Complaint filed accusing UC of bribery, instilling fear and coercion to break union lines By ALLY RUSSELL — firstname.lastname@example.org
39,000 UC workers participated in a state-wide picket line and strike on April 10 to protest unfair working conditions, alleged instances of worker intimidation, outsourcing of jobs and the UC’s failure to meet contract bargaining demands. This is the fourth strike organized by AFSME Local 3299 in the past year.
AFSCME union representatives have been engaged in contract negotiations with UC representatives throughout the last two years but have failed to come to any acceptable agreements for both parties.
Service and patient care workers across five UC medical centers participated in a one-day Union Labor Practice strike after filing an official charge of illegal conduct against the university, claiming the university unlawfully interfered with workers’ rights according to a press release.
The complaint filed with the Public Employment Labor Relations Board includes allegations of UC representatives offering incentives for union workers to cross picket lines, instances of instilling fear into union members, UC supervisors bribing union members and other listed complaints.
Picket lines were held at the UCLA, UCSF, UCD and UCI Medical Centers as well as several UC campuses.
Strike efforts have garnered national news, gaining the attention of senator and presidential candidate Bernie Sanders who joined the UCLA union workers’ strike in solidarity three weeks ago. Sanders spoke to the crowd at the medical center, expressing his outrage at the UC’s treatment of its workers.
“I’m here today not as a candidate for president but as somebody who has spent the last 40 years of his life walking the picket lines for unionized workers,” Sanders said in a press release.
At UC Davis, students in solidarity with strikers participated in a rally at the Memorial Union. Students led chants as the group moved through the Coffee House to join workers picketing on the corner of Russell Boulevard and Howard Way.
Sam Howell, a student organizer and second-year plant sciences and neurobiology, physiology and behavior double major, helped organize students outside the Memorial Union.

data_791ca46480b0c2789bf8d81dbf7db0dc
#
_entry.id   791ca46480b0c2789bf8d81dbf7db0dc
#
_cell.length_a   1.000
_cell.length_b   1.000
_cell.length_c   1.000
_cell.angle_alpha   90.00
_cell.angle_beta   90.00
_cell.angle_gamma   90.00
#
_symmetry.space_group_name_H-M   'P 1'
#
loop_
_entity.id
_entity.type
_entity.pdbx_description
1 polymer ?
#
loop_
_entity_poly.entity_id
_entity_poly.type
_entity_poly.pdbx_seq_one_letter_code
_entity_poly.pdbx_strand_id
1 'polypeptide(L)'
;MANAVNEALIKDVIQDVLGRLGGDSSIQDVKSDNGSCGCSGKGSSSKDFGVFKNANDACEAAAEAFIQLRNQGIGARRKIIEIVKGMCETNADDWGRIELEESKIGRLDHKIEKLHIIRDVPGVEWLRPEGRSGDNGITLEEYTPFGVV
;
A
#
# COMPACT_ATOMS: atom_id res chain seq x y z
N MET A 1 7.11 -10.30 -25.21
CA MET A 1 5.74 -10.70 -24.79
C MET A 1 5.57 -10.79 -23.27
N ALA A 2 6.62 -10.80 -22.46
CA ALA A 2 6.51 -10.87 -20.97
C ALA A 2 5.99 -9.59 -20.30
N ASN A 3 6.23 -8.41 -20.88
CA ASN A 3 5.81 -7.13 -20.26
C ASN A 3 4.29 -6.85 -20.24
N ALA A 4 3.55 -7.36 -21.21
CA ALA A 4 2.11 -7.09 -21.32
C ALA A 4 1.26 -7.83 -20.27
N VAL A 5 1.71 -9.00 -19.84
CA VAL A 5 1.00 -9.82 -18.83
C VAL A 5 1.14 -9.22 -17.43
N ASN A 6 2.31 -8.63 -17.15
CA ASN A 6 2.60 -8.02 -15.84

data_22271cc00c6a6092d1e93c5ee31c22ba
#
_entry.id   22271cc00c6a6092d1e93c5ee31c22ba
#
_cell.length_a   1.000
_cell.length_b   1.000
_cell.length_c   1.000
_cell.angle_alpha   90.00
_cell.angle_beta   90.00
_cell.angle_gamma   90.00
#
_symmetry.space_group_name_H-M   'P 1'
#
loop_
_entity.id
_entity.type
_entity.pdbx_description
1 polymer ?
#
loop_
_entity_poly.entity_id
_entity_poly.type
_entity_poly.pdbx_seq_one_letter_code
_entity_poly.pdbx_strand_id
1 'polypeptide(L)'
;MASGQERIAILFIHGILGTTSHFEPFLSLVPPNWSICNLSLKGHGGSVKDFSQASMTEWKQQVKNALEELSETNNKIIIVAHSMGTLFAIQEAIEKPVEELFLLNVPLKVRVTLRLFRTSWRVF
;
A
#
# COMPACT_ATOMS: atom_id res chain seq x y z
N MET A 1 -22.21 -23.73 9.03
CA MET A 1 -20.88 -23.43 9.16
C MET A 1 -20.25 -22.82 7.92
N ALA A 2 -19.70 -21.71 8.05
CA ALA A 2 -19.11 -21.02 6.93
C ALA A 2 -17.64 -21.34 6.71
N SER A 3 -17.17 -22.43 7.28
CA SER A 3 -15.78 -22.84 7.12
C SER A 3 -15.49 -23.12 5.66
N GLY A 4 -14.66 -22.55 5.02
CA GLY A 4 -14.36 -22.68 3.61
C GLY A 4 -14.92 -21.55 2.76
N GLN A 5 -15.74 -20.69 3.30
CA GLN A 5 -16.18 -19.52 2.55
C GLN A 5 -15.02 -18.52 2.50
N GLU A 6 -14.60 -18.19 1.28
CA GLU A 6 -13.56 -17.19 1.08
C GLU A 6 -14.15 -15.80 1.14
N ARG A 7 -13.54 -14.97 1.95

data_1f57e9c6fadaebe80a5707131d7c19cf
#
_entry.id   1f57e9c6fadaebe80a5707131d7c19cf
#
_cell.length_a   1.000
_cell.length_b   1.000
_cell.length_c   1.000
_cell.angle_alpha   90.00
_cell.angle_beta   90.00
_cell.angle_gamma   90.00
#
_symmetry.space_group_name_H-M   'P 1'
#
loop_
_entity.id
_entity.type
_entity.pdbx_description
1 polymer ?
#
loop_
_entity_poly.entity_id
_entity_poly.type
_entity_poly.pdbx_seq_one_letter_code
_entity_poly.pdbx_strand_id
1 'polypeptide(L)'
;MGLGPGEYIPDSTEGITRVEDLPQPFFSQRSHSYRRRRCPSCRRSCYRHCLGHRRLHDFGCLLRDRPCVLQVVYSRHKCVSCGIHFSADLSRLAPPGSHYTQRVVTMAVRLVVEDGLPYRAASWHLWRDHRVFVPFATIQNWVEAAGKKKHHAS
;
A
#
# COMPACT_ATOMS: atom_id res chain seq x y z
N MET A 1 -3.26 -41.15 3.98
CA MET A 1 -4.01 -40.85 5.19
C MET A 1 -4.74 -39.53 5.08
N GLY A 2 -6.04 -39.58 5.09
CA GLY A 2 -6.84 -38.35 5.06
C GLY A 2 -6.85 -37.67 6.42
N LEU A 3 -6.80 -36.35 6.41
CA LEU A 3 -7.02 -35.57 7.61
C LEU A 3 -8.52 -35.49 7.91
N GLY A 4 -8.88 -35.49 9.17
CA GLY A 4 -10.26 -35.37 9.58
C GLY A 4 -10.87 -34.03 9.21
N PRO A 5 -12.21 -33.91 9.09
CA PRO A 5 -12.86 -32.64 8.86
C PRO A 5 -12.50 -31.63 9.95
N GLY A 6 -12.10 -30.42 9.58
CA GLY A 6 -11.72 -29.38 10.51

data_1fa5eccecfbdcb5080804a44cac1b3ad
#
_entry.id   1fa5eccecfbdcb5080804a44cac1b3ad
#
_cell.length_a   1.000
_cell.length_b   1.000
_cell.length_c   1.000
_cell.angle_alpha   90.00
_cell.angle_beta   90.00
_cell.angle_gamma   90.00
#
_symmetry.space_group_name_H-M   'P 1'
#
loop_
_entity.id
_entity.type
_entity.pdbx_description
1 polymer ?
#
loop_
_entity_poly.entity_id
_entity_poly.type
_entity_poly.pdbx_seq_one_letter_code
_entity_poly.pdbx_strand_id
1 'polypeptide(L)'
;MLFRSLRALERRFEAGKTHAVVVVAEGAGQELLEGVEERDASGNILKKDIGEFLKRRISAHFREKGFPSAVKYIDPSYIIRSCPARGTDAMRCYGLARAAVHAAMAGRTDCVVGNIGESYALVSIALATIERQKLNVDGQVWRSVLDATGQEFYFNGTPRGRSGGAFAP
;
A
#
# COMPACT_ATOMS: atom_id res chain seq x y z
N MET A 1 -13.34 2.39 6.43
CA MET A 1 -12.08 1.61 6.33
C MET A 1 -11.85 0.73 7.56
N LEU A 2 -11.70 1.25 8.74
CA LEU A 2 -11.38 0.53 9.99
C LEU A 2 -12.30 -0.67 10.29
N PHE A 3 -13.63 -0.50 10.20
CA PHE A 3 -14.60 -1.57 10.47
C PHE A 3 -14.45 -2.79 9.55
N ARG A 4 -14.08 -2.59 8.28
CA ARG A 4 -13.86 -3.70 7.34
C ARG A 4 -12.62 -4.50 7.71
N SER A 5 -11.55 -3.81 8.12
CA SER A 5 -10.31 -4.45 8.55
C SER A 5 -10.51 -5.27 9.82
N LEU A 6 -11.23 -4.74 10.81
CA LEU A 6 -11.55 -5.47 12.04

“I’m just a student trying to show solidarity,” Howell said. “These workers are literally the people who make the university run on a day-to-day basis.”
Workers represented by AFSME include service workers, patient care workers, technical workers, skilled craft workers, non-academic service workers as well as clerical and professional staff.
Raquel Navarro, a third-year sustainable agriculture and food systems major, was also involved in organizing the student rally.
“As students, we invest a lot of money in this university, so we have a lot of leverage when it comes to trying to demand respect and dignity for students and workers alike,” Navarro said to a crowd of onlookers.
Navarro, along with fellow speaker Genessis Garcia, a third-year economics and human development double major, rallied the crowd of students, explaining to onlookers why workers were striking and students were standing in solidarity.
“These workers support our community, they feed us, they take care of us,” Garcia said. “AFSME 3299 workers are 85% women, immigrants and people of color, so this fight is not just about economic equality; it’s about racial and gender equality. These are the lowest paid workers on our campuses.”
According to strike organizers, black female workers are the lowest paid demographic of UC employees. Speakers repeatedly referenced the statistic that it takes six years on average for black women employed by the UC to achieve the starting salary of white men hired for the same positions.
While UC representatives have offered union workers raises of 3% and raised the minimum wage to $15 an hour, without adequate coverage and benefits, union workers have rejected UC offers.
Even at a $15 an hour minimum wage, workers employed full time would still not earn enough to afford a one-bedroom apartment, according to the National Low Income Housing Coalition’s annual report. In California, workers earning the current minimum wage would have to work 93 hours a week to afford a modest, one-bedroom rental home.
Moreover, wage discrepancies between UC service workers and chancellors are growing increasingly disparate. As of 2017, UC Chancellor and President salaries ranged from $495,000-$531,000 a year, according to a report published by the University of California. At $15 an hour, union workers employed full time would only earn $31,000 a year.